Editorial: Up and over
Give or take a lingering blizzard or two, it finally seems safe to declare that spring has arrived in Minnesota.
The end of winter always brings a lot of activity: birds chirping; snow melting; North Dakotans sandbagging. Across the state people driven nearly mad by cabin fever are contemplating breaking out their shorts and exposing their pasty flesh to the outside world.
It's a well documented fact that Minnesota is 17 percent brighter in March and April, the result of glare off countless pairs of untanned legs.
For me, the arrival of warmer weathers -- and, more important, ice-free streets -- means the return of the outdoor bicycling season. I've gotten a slower start than in most years. The most significant thing I've gotten from the two rides I've squeezed in so far this year is a reminder that sporadic exercise during the winter is enough to keep a person in peak physical condition in much the same way shooting hoops every would get me ready to play lock-down defense on Kobe Bryant. Or Bear Bryant. Or Lane Bryant.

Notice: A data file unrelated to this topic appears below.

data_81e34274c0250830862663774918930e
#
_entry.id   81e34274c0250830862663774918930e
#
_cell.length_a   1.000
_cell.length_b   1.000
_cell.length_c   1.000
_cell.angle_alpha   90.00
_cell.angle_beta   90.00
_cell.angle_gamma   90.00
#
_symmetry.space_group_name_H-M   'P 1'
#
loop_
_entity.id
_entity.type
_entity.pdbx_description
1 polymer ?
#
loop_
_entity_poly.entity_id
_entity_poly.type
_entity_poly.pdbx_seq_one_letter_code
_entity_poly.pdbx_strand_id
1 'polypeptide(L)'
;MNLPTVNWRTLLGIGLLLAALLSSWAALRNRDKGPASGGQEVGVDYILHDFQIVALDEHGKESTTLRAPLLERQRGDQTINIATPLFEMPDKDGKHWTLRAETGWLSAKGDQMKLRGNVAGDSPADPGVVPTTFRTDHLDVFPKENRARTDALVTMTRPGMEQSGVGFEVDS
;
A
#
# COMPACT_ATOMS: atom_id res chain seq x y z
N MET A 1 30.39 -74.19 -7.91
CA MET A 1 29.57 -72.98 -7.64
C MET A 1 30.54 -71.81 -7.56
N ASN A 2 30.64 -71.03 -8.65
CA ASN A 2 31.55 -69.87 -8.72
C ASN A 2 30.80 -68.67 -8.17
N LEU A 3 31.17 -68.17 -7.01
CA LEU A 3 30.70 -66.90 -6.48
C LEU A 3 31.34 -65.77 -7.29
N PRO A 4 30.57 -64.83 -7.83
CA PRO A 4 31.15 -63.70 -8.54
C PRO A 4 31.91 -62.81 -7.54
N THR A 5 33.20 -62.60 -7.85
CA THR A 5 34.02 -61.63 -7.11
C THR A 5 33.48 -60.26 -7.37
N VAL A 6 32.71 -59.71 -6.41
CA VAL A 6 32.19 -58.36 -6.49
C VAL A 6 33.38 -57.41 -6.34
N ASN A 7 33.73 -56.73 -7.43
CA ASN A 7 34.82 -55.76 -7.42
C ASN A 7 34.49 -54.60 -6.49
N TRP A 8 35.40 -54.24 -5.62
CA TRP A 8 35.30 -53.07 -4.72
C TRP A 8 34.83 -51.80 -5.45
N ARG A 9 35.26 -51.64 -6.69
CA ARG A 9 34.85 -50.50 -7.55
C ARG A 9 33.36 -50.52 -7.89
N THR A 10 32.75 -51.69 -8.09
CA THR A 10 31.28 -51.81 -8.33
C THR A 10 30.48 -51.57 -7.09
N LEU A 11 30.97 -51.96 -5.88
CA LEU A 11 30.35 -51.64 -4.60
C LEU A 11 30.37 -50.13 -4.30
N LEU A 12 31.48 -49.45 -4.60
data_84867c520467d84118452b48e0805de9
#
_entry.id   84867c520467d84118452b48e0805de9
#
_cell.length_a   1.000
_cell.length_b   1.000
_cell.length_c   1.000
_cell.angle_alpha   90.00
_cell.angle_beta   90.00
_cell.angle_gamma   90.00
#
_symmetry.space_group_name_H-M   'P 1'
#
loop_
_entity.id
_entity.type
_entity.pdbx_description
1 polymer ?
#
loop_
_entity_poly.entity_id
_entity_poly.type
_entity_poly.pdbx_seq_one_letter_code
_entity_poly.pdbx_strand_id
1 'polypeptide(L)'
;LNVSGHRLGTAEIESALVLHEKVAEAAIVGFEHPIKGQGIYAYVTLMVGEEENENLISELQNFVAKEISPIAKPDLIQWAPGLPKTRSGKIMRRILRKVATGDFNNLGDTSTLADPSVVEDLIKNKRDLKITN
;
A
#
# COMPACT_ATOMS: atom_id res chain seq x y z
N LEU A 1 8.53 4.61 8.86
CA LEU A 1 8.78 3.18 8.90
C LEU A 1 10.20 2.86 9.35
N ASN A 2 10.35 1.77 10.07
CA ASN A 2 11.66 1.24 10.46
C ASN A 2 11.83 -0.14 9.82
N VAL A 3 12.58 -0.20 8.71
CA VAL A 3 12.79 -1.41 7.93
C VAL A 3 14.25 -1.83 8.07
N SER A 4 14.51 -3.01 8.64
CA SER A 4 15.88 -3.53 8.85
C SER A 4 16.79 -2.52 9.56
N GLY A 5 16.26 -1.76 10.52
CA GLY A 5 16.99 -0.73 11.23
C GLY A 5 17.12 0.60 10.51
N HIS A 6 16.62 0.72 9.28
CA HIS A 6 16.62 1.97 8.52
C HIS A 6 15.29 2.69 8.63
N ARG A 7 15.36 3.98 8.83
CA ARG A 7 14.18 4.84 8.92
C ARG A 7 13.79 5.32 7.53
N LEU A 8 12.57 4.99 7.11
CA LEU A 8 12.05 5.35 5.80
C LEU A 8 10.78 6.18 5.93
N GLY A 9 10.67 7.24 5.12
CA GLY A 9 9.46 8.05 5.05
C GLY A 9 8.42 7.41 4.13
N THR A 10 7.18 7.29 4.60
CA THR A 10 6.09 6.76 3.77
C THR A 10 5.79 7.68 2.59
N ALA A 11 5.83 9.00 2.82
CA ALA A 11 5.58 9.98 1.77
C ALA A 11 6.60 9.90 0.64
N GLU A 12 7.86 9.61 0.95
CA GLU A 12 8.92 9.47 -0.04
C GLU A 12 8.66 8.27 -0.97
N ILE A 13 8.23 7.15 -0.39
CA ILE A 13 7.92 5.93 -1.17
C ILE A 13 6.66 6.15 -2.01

On Sunday I hauled my out-of-shape rear end through the wind and over 50 miles worth of hills. I made it home in one piece, but just barely. I spent the rest of the day watching NCAA basketball from the comfort of my couch. By which I mean I took an extended nap. And several ibuprofen.
I really need to get to work. My early-season riding is more important this year than it's ever been. Before, the only thing I needed to get in shape for this time of year was longer rides later in the summer. And if I'm slow on those all it means is that my riding partners have to wait. I can live with that.
This year is different. As I write this I'm less than three months from a family trip to France. There will be eight of us in Provence from June 16-27. That means 10 days of great food, beautiful scenery and relaxation. It also means mountains. Lots of mountains. Mountains that, for no rational reason, I'm going to bike up. Or, you know, attempt to bike up.
OK, strike the relaxation.
I'll never be great at riding up big hills, in much the same way Shaquille O'Neal will never be a successful trampolinist. It's a weight thing. The more you have, the more you have to haul up steep inclines. And as my father is fond of pointing out, no matter how light and high-tech your bike is, you still have to sit on it. At 6 and a half feet tall I'm never going to be a lightweight.
I'll just have to put my head down and put the bike in an easy gear and keep pedaling.
The Alps aren't really that much bigger than the hills we've got around here, are they?